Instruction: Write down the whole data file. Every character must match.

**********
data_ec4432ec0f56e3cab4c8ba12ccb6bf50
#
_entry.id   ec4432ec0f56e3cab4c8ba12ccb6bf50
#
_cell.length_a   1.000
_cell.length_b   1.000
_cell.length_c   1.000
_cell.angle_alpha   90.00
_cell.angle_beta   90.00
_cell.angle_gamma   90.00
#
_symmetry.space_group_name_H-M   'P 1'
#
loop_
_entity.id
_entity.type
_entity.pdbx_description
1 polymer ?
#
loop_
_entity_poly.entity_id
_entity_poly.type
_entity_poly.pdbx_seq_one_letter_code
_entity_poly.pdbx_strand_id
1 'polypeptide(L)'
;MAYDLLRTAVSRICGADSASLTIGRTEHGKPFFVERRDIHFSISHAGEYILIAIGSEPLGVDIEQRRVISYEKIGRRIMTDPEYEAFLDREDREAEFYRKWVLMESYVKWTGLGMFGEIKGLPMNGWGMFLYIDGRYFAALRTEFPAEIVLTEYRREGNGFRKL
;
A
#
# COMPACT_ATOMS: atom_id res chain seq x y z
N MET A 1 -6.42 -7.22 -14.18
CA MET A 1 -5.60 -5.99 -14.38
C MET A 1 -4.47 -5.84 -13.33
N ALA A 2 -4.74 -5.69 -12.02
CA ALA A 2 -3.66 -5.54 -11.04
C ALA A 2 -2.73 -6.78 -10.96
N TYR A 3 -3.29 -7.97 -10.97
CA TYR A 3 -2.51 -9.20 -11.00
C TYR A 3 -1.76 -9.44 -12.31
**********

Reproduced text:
data_ec4432ec0f56e3cab4c8ba12ccb6bf50
#
_entry.id   ec4432ec0f56e3cab4c8ba12ccb6bf50
#
_cell.length_a   1.000
_cell.length_b   1.000
_cell.length_c   1.000
_cell.angle_alpha   90.00
_cell.angle_beta   90.00
_cell.angle_gamma   90.00
#
_symmetry.space_group_name_H-M   'P 1'
#
loop_
_entity.id
_entity.type
_entity.pdbx_description
1 polymer ?
#
loop_
_entity_poly.entity_id
_entity_poly.type
_entity_poly.pdbx_seq_one_letter_code
_entity_poly.pdbx_strand_id
1 'polypeptide(L)'
;MAYDLLRTAVSRICGADSASLTIGRTEHGKPFFVERRDIHFSISHAGEYILIAIGSEPLGVDIEQRRVISYEKIGRRIMTDPEYEAFLDREDREAEFYRKWVLMESYVKWTGLGMFGEIKGLPMNGWGMFLYIDGRYFAALRTEFPAEIVLTEYRREGNGFRKL
;
A
#
# COMPACT_ATOMS: atom_id res chain seq x y z
N MET A 1 -6.42 -7.22 -14.18
CA MET A 1 -5.60 -5.99 -14.38
C MET A 1 -4.47 -5.84 -13.33
N ALA A 2 -4.74 -5.69 -12.02
CA ALA A 2 -3.66 -5.54 -11.04
C ALA A 2 -2.73 -6.78 -10.96
N TYR A 3 -3.29 -7.97 -10.97
CA TYR A 3 -2.51 -9.20 -11.00
C TYR A 3 -1.76 -9.44 -12.31